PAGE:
4 out of 5 colonists agree that planting your corn on top of a fish results in better yields.
It’s no “fish story” that the colonists learned from the Native Americans to plant their corn crops with a fish. They didn’t know why it worked, but they knew that it did.
Today, we can understand that the decay of the fish provides a nitrogen rich environment for plants, and that nitrogen is essential for leaf growth and that leaf growth is essential for plant health. Corn needs plentiful amounts of nitrogen throughout it’s entire growth cycle. This makes perfect sense when you consider a kernel the size of pea will end up being six foot tall and produce hundreds of seeds.
I use a combination of a few fish based fertilizers with results that keep me content.
It's like Magic from the Sea
I use Sea Magic on everything for many reasons.
- It’s inexpensive. Generally under $5 per packet each packet makes 60 gallons. That’s pretty inexpensive.
- You make a “tea” with it then use the “tea” as a water supplement when you want to feed.
- I have never had a problem with “burning” plants, even the tiniest of seedlings when I use my kelp tea.
- Plants love it! The proof is in the pudding. Healthy plants, huge yields and gorgeous fruits and veggies.
Sea Magic "tea" ready to go.
“If you fail to plan, then you plan to fail.”
“A plan is a list of actions arranged in whatever sequence is thought likely to achieve an objective.”
“Always plan ahead. It wasn’t raining outside when Noah built the Ark.”
We’ve heard it all before. We must make a plan. Planning is good.
I must say though, in gardening, plans can change. This is sticky for me. I’m not obsessive as to be diagnosed as such, but I have tendencies. You know, I’m the kind of person that makes a list of the lists she needs to make. The kind of person that when she realizes she has left it off of the list, writes it in to cross it off. Yep. I’m that girl.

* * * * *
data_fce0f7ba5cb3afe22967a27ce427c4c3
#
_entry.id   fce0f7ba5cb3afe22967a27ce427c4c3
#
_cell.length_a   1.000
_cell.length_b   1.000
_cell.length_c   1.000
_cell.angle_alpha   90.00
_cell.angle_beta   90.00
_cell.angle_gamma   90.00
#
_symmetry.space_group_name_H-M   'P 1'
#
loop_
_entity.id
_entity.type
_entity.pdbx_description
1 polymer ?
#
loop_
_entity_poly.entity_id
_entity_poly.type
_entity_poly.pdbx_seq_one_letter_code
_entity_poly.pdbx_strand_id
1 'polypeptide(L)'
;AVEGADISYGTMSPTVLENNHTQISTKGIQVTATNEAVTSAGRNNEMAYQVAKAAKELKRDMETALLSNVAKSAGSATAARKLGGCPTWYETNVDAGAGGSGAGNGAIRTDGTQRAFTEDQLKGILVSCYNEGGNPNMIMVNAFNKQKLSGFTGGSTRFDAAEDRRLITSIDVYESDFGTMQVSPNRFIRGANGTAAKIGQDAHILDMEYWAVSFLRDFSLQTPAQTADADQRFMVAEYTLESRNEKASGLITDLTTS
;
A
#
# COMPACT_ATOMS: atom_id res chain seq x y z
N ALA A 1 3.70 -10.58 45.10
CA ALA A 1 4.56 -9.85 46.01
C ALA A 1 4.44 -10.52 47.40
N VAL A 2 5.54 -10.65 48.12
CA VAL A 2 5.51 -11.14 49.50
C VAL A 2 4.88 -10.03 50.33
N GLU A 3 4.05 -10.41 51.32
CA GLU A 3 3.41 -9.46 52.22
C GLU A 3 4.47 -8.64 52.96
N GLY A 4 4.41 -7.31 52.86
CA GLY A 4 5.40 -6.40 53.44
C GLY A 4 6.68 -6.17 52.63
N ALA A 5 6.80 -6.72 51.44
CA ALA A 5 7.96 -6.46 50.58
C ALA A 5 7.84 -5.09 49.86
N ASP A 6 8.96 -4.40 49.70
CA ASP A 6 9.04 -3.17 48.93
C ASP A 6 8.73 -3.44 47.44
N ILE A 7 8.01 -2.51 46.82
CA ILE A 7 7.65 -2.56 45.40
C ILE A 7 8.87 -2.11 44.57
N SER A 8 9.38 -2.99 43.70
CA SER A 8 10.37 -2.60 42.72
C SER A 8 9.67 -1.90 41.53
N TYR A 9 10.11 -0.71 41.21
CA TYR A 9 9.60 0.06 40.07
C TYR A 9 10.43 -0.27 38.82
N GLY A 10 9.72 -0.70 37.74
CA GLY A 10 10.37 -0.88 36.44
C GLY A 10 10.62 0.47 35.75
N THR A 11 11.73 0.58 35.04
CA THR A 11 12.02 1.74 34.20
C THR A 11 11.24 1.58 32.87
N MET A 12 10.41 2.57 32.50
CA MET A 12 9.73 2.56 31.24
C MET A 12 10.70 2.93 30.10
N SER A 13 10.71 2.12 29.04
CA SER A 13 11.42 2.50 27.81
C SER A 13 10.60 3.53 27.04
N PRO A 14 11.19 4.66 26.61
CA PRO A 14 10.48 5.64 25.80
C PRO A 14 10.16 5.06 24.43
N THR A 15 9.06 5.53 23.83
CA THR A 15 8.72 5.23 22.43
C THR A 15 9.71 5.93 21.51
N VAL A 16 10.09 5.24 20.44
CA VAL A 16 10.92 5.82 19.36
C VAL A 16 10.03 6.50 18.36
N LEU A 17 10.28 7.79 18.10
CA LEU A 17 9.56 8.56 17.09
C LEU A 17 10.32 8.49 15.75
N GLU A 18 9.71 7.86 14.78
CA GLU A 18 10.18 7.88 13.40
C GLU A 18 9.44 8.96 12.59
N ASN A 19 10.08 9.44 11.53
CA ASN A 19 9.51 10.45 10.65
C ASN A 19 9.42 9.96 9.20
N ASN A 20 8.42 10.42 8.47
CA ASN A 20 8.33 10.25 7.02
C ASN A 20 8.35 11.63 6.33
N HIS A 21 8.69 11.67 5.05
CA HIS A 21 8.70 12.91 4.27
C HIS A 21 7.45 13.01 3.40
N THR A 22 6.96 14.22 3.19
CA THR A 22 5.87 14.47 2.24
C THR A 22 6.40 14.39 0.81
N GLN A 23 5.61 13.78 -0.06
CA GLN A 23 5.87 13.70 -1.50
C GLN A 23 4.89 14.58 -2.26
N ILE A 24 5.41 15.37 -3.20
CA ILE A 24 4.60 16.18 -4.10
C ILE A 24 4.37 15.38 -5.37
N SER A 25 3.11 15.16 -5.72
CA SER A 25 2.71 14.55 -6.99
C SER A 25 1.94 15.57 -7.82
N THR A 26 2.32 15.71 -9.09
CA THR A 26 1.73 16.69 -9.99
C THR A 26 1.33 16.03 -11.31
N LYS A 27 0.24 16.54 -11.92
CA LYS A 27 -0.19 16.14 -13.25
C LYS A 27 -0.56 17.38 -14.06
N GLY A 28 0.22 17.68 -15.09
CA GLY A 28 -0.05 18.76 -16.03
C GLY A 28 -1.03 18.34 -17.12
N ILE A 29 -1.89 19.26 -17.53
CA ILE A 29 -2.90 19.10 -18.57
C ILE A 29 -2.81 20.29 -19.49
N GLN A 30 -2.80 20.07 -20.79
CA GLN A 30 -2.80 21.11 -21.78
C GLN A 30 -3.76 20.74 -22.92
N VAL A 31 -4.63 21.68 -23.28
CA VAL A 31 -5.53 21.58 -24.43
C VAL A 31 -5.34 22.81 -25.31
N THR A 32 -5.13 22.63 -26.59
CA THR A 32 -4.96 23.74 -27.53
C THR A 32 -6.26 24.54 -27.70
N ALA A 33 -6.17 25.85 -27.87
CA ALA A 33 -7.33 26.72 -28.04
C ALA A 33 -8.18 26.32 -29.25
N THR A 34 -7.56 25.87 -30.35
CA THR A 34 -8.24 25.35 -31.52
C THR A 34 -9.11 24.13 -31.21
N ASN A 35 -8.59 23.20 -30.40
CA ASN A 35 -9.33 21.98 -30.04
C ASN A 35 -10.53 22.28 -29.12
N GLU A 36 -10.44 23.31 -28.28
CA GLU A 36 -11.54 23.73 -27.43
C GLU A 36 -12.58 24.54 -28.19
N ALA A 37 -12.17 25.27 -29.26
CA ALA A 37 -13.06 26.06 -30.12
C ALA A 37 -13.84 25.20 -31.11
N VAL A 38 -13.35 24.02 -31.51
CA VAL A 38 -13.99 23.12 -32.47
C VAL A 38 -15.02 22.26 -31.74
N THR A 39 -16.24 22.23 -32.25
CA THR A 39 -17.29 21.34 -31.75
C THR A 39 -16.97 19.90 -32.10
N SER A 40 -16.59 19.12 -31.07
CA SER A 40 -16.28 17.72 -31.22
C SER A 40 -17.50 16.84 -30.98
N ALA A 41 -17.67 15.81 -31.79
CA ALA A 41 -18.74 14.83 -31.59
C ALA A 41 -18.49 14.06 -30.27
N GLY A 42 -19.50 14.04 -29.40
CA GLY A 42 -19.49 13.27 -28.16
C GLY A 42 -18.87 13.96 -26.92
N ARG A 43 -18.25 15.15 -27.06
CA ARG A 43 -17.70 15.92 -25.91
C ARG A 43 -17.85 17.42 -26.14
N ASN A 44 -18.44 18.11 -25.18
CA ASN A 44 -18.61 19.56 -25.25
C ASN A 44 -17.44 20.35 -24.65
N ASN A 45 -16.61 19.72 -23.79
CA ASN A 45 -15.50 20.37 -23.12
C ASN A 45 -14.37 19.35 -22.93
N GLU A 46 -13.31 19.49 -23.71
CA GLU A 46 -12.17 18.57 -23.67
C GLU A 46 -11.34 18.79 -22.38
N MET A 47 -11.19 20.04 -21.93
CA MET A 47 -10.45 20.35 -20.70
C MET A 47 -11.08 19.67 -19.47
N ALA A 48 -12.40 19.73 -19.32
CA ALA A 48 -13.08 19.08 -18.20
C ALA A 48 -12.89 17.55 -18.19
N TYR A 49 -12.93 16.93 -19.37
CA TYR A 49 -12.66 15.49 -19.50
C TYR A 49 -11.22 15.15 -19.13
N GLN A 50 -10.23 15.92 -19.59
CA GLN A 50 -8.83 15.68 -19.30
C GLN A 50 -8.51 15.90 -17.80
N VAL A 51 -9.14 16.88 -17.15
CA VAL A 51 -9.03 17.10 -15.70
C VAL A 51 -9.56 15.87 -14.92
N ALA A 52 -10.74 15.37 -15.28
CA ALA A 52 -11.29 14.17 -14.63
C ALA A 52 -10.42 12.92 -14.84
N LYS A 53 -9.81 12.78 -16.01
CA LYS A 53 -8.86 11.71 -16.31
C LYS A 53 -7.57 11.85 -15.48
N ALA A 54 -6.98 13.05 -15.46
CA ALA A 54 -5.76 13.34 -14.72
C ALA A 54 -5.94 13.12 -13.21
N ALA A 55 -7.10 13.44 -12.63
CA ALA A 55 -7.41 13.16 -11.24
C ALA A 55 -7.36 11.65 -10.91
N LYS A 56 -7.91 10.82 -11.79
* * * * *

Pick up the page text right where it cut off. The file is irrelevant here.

At this point you either, know me, hate me, or are me. I completely understand all three of these. I know…that meticulous planning helps me feel in control when there is no way to completely be in control. I hate…that I make myself and my immediate family crazy obsessing about seemingly inconsequential details. I am…aware that is just how I am and I, and my immediately family, are just going to have to deal with it.
As this is not a post about psychological awareness per se , let’s get to the garden.
There are certain gardening schedules that we really must be very strict about in order to get a good result. On the other hand, there are some things that we can loosen up about without adversely effecting our outcome or ruining our lives. As with most things in life, it seems we must do our best to prepare for an outcome, then adapt and overcome if it all goes pear shaped. It’s the ballet of the garden.
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